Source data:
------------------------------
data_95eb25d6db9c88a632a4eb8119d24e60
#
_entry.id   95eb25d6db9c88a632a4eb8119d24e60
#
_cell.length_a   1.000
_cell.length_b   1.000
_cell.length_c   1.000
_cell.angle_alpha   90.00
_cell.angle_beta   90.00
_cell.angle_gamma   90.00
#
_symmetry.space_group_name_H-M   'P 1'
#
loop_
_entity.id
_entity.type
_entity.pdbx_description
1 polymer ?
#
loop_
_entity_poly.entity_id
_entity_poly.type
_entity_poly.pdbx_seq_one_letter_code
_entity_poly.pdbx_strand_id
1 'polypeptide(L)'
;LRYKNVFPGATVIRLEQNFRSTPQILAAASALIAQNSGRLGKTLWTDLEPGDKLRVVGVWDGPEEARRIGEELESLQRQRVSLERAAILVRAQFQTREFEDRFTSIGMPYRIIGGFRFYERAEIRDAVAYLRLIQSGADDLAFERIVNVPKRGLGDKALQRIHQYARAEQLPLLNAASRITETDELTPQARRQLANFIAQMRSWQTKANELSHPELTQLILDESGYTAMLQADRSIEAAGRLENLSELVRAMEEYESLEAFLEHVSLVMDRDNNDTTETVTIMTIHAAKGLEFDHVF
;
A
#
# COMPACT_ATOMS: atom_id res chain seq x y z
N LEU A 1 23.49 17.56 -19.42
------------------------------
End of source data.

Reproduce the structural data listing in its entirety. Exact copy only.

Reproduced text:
data_95eb25d6db9c88a632a4eb8119d24e60
#
_entry.id   95eb25d6db9c88a632a4eb8119d24e60
#
_cell.length_a   1.000
_cell.length_b   1.000
_cell.length_c   1.000
_cell.angle_alpha   90.00
_cell.angle_beta   90.00
_cell.angle_gamma   90.00
#
_symmetry.space_group_name_H-M   'P 1'
#
loop_
_entity.id
_entity.type
_entity.pdbx_description
1 polymer ?
#
loop_
_entity_poly.entity_id
_entity_poly.type
_entity_poly.pdbx_seq_one_letter_code
_entity_poly.pdbx_strand_id
1 'polypeptide(L)'
;LRYKNVFPGATVIRLEQNFRSTPQILAAASALIAQNSGRLGKTLWTDLEPGDKLRVVGVWDGPEEARRIGEELESLQRQRVSLERAAILVRAQFQTREFEDRFTSIGMPYRIIGGFRFYERAEIRDAVAYLRLIQSGADDLAFERIVNVPKRGLGDKALQRIHQYARAEQLPLLNAASRITETDELTPQARRQLANFIAQMRSWQTKANELSHPELTQLILDESGYTAMLQADRSIEAAGRLENLSELVRAMEEYESLEAFLEHVSLVMDRDNNDTTETVTIMTIHAAKGLEFDHVF
;
A
#
# COMPACT_ATOMS: atom_id res chain seq x y z
N LEU A 1 23.49 17.56 -19.42